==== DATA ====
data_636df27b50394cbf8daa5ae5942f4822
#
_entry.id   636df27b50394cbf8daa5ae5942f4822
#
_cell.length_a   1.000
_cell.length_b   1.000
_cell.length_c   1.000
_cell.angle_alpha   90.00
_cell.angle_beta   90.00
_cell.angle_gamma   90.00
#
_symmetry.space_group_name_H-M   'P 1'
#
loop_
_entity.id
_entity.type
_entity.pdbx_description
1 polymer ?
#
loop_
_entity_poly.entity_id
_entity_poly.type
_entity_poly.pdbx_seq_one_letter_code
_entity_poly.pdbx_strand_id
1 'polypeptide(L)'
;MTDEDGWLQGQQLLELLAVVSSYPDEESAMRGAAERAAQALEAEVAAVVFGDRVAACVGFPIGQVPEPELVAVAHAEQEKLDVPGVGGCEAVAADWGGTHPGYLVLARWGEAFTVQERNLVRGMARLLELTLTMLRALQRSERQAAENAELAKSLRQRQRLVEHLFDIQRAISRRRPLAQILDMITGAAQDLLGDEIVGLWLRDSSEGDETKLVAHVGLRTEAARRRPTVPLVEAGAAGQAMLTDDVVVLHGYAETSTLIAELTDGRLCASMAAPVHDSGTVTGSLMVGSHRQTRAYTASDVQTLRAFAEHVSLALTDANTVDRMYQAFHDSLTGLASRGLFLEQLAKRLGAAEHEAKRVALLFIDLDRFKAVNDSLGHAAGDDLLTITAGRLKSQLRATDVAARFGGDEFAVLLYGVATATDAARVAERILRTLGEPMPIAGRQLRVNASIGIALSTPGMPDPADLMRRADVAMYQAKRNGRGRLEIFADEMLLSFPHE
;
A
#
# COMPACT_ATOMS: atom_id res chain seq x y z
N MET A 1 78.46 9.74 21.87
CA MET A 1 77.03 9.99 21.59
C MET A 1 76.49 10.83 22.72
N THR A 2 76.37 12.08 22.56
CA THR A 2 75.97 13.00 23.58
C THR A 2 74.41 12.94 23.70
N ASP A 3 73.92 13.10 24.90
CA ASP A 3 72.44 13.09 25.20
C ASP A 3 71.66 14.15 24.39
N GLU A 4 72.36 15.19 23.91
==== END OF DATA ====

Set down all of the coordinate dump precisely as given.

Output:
data_636df27b50394cbf8daa5ae5942f4822
#
_entry.id   636df27b50394cbf8daa5ae5942f4822
#
_cell.length_a   1.000
_cell.length_b   1.000
_cell.length_c   1.000
_cell.angle_alpha   90.00
_cell.angle_beta   90.00
_cell.angle_gamma   90.00
#
_symmetry.space_group_name_H-M   'P 1'
#
loop_
_entity.id
_entity.type
_entity.pdbx_description
1 polymer ?
#
loop_
_entity_poly.entity_id
_entity_poly.type
_entity_poly.pdbx_seq_one_letter_code
_entity_poly.pdbx_strand_id
1 'polypeptide(L)'
;MTDEDGWLQGQQLLELLAVVSSYPDEESAMRGAAERAAQALEAEVAAVVFGDRVAACVGFPIGQVPEPELVAVAHAEQEKLDVPGVGGCEAVAADWGGTHPGYLVLARWGEAFTVQERNLVRGMARLLELTLTMLRALQRSERQAAENAELAKSLRQRQRLVEHLFDIQRAISRRRPLAQILDMITGAAQDLLGDEIVGLWLRDSSEGDETKLVAHVGLRTEAARRRPTVPLVEAGAAGQAMLTDDVVVLHGYAETSTLIAELTDGRLCASMAAPVHDSGTVTGSLMVGSHRQTRAYTASDVQTLRAFAEHVSLALTDANTVDRMYQAFHDSLTGLASRGLFLEQLAKRLGAAEHEAKRVALLFIDLDRFKAVNDSLGHAAGDDLLTITAGRLKSQLRATDVAARFGGDEFAVLLYGVATATDAARVAERILRTLGEPMPIAGRQLRVNASIGIALSTPGMPDPADLMRRADVAMYQAKRNGRGRLEIFADEMLLSFPHE
;
A
#
# COMPACT_ATOMS: atom_id res chain seq x y z
N MET A 1 78.46 9.74 21.87
CA MET A 1 77.03 9.99 21.59
C MET A 1 76.49 10.83 22.72
N THR A 2 76.37 12.08 22.56
CA THR A 2 75.97 13.00 23.58
C THR A 2 74.41 12.94 23.70
N ASP A 3 73.92 13.10 24.90
CA ASP A 3 72.44 13.09 25.20
C ASP A 3 71.66 14.15 24.39
N GLU A 4 72.36 15.19 23.91